'Padmaavat' Is an Opulent Combination of Dazzling Technology and Regressive Values

The constant invocation of Rajput courage and Muslim villainy feeds into the paranoia of the Hindu right.

Deepika Padukone in Padmaavat. Credit: Twitter

Over the last 12 months, some pockets of India got violent over a poem. People barely read these days, let alone poetry and even less something that was written nearly six centuries ago, so this sudden sensitivity was a surprise. But regional and religious pride is an arcane arena, prompting a waltz between ignorance and irony, transforming angry drifters into fact checkers, historians and aesthetes. The members of the offended mob, Shri Rajput Karni Sena, who felt their honour was besmirched, should watch Sanjay Leela Bhansali’s Padmaavat, a historical drama inspired by the 16th century poem Padmavat — a piece that moved them (and some politicians and supporters of the Bharatiya Janata Party) to vandalise a film set, call for bans, issue death threats. They’ll find out, much to their surprise, that Bhansali is not a foe but an ally. To a bloodthirsty bunch drunk on native pride, Bhansali’s epic serves not country liquor but single malt.

The story is simple. Alauddin Khilji (Ranveer Singh) has recently become the Sultan of Delhi after deposing his uncle Jalaluddin (Raza Murad). But Alauddin isn’t just a shrewd warrior. He’s also a murderer and a rapist, someone who devours ginormous pieces of meat and orders executions amid banters. The film’s moral pivot, and Khilji’s nemesis, is the Hindu king of Mewar, Maharawal Ratan Singh (Shahid Kapoor). He has recently married Rani Padmavati, the princess of Singhal (Sri Lanka) renowned for her beauty. When Khilji finds out about Padmavati, he marches towards Mewar to subjugate Ratan Singh’s kingdom and win her over. Khilji’s army is mighty and cruel, but the Rajputs, as the film first suggests and later shows, can fight fire with fire.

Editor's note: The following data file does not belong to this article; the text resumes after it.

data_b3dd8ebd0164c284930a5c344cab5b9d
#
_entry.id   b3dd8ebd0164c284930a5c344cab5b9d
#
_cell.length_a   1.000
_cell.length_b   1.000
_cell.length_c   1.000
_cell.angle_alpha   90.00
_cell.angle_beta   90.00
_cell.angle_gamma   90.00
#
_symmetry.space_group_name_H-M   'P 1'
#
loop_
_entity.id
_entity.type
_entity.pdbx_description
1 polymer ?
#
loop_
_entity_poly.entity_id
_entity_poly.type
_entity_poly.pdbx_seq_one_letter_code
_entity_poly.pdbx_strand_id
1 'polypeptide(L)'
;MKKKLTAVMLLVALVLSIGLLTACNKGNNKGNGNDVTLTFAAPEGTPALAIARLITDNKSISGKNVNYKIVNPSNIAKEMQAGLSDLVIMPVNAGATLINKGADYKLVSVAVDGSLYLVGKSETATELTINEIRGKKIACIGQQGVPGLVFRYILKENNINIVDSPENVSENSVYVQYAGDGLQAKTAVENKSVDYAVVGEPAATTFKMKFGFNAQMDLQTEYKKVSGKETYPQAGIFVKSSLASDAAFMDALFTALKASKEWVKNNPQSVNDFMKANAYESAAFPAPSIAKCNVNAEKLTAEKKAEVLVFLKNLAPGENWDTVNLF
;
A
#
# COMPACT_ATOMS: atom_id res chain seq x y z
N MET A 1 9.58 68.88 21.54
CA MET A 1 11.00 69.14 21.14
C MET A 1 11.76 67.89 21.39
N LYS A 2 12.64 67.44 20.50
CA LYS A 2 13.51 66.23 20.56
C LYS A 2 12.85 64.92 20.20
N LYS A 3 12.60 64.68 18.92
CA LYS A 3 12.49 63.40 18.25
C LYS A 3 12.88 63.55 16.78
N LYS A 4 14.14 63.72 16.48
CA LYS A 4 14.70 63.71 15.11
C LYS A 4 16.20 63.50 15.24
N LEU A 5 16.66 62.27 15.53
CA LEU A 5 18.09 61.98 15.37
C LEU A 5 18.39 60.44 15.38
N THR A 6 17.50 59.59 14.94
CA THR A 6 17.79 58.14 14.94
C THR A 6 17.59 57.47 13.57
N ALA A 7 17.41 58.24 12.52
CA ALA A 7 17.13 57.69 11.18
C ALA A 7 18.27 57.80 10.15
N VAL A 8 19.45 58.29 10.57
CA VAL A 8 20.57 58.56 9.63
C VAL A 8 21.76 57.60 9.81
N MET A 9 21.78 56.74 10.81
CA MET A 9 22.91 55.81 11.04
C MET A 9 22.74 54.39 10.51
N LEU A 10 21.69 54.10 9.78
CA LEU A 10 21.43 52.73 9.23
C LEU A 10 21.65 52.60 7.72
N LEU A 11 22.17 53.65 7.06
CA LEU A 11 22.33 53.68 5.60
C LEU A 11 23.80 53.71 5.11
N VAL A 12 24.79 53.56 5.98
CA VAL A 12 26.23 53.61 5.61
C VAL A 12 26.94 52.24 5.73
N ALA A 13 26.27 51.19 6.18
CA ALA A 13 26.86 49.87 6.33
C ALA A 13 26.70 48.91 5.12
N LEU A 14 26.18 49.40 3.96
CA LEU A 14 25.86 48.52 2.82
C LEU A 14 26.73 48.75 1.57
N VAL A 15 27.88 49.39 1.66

Padmaavat’s premise – the battle between brute and civilised, moral and immoral – is nothing new to popular Hindi cinema. It doesn’t question or challenge our views: we pick a side, applaud and whistle, go home. But by casting a young Bollywood star as the film’s villain, Singh, and adapting a story where the evil renders the good inadequate, Bhansali showed willingness to at least, if not anything else, challenge himself. He certainly had the cast – Singh and Padukone were stunning in his last, Bajirao Mastani, a drama signaling the director’s return to form. Bhansali also has a flair for directing period pieces, imbuing them with opulence and melodrama, qualities central to Padmaavat. Here, he also has the technology.

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3-D – yet to reach mainstream Hindi films – seems like an apt fuel for Bhansali’s ambition. In his films, the settings often function as visual language and character, dwarfing his larger-than-life heroes, placing them in a grand, imposing world, a theatre not unlike themselves. In Padmaavat, too, Bhansali and cinematographer Sudeep Chatterjee make the settings – palaces with fluted pillars and patterned-hole windows, impassive mountains flanking vast battlefields – come alive with ferocious intensity. Scenes are often shot with the camera either close to the ground (amplifying the setting’s interminable extent and the feverish approach of threat) or from high above (giving the relatively regular scenes a mythic quality) – visual contrasts that make this world immersive and arresting.